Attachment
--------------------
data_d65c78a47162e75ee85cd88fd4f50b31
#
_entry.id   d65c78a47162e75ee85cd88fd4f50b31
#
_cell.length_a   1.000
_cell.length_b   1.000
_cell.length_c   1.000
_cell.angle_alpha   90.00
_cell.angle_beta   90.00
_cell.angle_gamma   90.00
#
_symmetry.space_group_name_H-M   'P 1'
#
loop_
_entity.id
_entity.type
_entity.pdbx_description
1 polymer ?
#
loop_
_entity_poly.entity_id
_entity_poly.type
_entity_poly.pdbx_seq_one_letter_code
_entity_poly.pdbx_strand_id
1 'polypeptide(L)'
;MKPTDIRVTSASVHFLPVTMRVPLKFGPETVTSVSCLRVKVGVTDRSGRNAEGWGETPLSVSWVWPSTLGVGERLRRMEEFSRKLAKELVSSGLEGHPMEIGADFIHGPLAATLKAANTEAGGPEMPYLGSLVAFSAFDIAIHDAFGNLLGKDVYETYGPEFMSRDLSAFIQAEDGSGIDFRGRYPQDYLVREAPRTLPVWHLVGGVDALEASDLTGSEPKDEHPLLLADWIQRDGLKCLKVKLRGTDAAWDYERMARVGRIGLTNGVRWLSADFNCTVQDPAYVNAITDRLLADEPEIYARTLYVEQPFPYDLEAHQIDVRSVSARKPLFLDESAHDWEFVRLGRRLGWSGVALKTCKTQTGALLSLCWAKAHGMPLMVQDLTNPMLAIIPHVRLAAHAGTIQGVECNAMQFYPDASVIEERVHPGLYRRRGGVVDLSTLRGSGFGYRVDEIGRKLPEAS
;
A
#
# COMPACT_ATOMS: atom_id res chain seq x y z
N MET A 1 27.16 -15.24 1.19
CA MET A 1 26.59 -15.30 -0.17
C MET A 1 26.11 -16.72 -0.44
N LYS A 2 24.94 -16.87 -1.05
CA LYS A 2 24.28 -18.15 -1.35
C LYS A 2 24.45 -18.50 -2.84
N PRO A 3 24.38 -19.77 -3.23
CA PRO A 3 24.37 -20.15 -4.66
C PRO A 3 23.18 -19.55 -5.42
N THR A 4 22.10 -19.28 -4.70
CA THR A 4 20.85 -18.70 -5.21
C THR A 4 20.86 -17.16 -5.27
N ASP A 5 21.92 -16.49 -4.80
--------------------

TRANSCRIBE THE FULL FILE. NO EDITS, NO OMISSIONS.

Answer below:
data_d65c78a47162e75ee85cd88fd4f50b31
#
_entry.id   d65c78a47162e75ee85cd88fd4f50b31
#
_cell.length_a   1.000
_cell.length_b   1.000
_cell.length_c   1.000
_cell.angle_alpha   90.00
_cell.angle_beta   90.00
_cell.angle_gamma   90.00
#
_symmetry.space_group_name_H-M   'P 1'
#
loop_
_entity.id
_entity.type
_entity.pdbx_description
1 polymer ?
#
loop_
_entity_poly.entity_id
_entity_poly.type
_entity_poly.pdbx_seq_one_letter_code
_entity_poly.pdbx_strand_id
1 'polypeptide(L)'
;MKPTDIRVTSASVHFLPVTMRVPLKFGPETVTSVSCLRVKVGVTDRSGRNAEGWGETPLSVSWVWPSTLGVGERLRRMEEFSRKLAKELVSSGLEGHPMEIGADFIHGPLAATLKAANTEAGGPEMPYLGSLVAFSAFDIAIHDAFGNLLGKDVYETYGPEFMSRDLSAFIQAEDGSGIDFRGRYPQDYLVREAPRTLPVWHLVGGVDALEASDLTGSEPKDEHPLLLADWIQRDGLKCLKVKLRGTDAAWDYERMARVGRIGLTNGVRWLSADFNCTVQDPAYVNAITDRLLADEPEIYARTLYVEQPFPYDLEAHQIDVRSVSARKPLFLDESAHDWEFVRLGRRLGWSGVALKTCKTQTGALLSLCWAKAHGMPLMVQDLTNPMLAIIPHVRLAAHAGTIQGVECNAMQFYPDASVIEERVHPGLYRRRGGVVDLSTLRGSGFGYRVDEIGRKLPEAS
;
A
#
# COMPACT_ATOMS: atom_id res chain seq x y z
N MET A 1 27.16 -15.24 1.19
CA MET A 1 26.59 -15.30 -0.17
C MET A 1 26.11 -16.72 -0.44
N LYS A 2 24.94 -16.87 -1.05
CA LYS A 2 24.28 -18.15 -1.35
C LYS A 2 24.45 -18.50 -2.84
N PRO A 3 24.38 -19.77 -3.23
CA PRO A 3 24.37 -20.15 -4.66
C PRO A 3 23.18 -19.55 -5.42
N THR A 4 22.10 -19.28 -4.70
CA THR A 4 20.85 -18.70 -5.21
C THR A 4 20.86 -17.16 -5.27
N ASP A 5 21.92 -16.49 -4.80